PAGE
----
Will starting nursery affect my baby’s sleep?

Send them with comfort from home

Starting at childcare can be a huge change for our little ones. Sending them with a piece of home can help them feel more at home, and also help with their sleep. For example, this may be their favourite cuddly toy, blanket or muslin.

Let their key worker know their routine & sleep cues

Many nurseries will try their best to work around your little one’s routine (particularly during their transition). Talk to them about the best timing for naps, how your little one tells you when they are tired, and what to do when things go wrong. Often nursery workers are open to working alongside parents, and might make adjustments (e.g. cuddling to sleep, using white noise, or rocking in a pushchair). And if they aren’t able to incorporate your little ones individual needs – ask them to make a detailed log of naps so you can adjust bedtime accordingly!

But be prepared for naps to differ from at home (and that’s OK!)

You are NEVER going to manage to get your little one on identical routines at home, and in nursery. Nurseries have multiple other children to consider, the environment is different, they are more likely to be woken sooner – and you aren’t there! But children are amazingly flexible, and can thrive on two completely different routines.

Be prepared for shorter than normal naps

This is one of the most common results of a child starting nursery! At home they might have 1-2 hour naps, but at nursery they will only catnap. This is completely normal, just be prepared to offer an early dinner and bedtime to compensate.

Consider the benefit of a post-nursery catnap, or let them catch up at the weekend

Many children will nod off in the car of pushchair on the way home from nursery – and parents panic this is going to impact their night sleep. Often, it can help reduce some of the overtiredness – and lead to a calmer evening! You can always push bedtime a touch later to compensate – and at least your less likely to get an early rise after a 6pm bedtime.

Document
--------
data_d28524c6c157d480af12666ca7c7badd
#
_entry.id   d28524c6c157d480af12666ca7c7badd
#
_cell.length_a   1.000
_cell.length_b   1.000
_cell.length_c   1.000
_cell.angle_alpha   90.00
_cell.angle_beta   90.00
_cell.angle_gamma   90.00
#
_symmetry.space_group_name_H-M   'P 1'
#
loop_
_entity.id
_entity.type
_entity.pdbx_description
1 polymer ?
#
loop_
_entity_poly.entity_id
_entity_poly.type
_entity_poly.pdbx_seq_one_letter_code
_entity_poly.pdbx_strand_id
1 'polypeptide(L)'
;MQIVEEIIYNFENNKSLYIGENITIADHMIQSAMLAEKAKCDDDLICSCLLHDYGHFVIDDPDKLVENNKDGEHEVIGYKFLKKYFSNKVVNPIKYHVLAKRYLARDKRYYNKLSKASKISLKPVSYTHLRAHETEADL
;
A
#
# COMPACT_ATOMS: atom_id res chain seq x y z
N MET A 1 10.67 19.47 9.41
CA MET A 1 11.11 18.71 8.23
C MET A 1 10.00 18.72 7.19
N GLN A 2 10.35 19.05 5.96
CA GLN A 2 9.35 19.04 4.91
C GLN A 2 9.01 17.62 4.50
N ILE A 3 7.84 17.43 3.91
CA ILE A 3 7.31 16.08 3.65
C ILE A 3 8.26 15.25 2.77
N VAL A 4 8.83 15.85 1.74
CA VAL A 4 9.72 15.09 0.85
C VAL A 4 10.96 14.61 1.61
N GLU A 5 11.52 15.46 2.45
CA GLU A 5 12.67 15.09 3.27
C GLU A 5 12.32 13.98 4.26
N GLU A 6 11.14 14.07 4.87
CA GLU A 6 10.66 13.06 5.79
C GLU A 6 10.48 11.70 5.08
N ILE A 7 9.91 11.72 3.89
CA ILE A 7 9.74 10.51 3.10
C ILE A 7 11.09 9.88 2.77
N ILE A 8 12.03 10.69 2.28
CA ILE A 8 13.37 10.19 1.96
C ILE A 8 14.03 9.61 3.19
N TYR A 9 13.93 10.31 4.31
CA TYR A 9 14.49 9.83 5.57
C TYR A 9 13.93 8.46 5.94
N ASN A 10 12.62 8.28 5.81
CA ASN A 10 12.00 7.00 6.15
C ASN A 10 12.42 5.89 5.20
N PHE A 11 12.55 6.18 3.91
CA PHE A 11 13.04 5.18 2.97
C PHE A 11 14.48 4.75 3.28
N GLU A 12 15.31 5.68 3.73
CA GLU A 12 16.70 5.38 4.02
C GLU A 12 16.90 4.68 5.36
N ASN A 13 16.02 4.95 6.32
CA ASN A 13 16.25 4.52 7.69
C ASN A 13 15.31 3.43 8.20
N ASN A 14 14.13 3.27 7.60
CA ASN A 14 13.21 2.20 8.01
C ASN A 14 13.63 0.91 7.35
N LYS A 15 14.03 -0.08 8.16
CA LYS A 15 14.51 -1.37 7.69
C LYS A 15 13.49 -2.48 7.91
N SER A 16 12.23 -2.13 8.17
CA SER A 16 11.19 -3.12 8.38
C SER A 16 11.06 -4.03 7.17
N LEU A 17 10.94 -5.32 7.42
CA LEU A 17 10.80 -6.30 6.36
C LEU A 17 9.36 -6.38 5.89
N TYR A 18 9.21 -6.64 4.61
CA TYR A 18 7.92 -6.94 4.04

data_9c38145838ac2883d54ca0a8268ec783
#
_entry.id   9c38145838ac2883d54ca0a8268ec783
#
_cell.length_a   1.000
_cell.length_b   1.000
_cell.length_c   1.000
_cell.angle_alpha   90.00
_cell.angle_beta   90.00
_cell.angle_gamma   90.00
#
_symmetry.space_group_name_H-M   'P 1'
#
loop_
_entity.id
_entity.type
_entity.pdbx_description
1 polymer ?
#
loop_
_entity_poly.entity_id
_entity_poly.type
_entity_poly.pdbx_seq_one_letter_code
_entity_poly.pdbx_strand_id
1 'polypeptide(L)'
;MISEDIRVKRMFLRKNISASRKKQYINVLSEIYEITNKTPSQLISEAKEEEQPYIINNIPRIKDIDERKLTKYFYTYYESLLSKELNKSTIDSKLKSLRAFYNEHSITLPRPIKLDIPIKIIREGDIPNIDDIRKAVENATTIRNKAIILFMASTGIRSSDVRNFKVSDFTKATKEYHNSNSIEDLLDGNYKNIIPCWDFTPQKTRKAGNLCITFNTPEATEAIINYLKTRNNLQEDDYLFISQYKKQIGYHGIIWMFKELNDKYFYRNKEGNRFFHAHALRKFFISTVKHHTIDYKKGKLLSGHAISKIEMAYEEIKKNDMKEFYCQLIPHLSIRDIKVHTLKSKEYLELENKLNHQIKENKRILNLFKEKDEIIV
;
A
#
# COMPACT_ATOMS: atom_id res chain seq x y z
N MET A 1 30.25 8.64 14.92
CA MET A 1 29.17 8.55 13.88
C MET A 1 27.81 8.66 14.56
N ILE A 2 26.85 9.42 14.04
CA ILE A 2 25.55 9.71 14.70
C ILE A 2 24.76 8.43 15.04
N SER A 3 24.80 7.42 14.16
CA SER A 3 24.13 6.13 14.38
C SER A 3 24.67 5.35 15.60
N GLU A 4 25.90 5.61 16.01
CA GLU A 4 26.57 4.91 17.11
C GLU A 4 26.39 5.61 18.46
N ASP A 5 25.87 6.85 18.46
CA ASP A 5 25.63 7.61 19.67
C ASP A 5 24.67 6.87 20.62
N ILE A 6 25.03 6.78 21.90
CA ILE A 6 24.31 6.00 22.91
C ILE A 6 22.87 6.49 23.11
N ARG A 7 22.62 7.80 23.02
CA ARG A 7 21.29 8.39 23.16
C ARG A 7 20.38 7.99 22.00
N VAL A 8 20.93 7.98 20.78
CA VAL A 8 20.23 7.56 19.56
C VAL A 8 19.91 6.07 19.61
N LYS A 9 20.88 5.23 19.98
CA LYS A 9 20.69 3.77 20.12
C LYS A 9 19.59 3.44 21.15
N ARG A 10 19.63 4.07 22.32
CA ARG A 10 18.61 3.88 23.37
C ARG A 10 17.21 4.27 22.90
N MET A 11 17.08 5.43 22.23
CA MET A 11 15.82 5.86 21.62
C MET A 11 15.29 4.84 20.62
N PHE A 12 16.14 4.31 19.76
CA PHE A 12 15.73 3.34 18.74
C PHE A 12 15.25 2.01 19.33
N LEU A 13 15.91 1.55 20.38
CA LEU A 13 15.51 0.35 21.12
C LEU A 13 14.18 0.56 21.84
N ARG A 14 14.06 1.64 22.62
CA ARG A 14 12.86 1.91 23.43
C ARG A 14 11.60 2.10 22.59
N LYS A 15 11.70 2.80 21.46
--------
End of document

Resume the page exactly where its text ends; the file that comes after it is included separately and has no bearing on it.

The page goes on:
Similarly, some children might have very little sleep during the week (or have less naps than usual). It’s absolutely OK to let them catch up at the weekend, offering them more naps, or longer naps to compensate.

Top up their love tank before bedtime

It’s worth remembering that nursery is the longest period of separation between you and your child. This can cause spikes in separation anxiety (and lead to LONG overnight nursing sessions in breastfed babies). I recommend topping up their love tank before bed – think lots of lovely 1:1 time together, reading, skin-to-skin, nursing and bathing together.

And finally remember it will be OK!

Childcare workers are magic, and children usually fall into their own routines and rhythms. Here are the words of a couple of real life parents to give you more confidence:

“My 14 month old falls asleep on his favourite nursery worker, and they transfer him to the cot. I think it’s important to remember that they won’t be the only ones that are held/cuddled to sleep. And the nursery staff have their amazing ways!”

“My oldest boy (3) was a terrible sleeper day and night. It used to take me ages to get him to nap, and there needed to be 101 things ‘just right’. I was so worried when he went to nursery, but what did he do there? Climbed onto his mattress after lunch and just closed his eyes and napped!!!!!”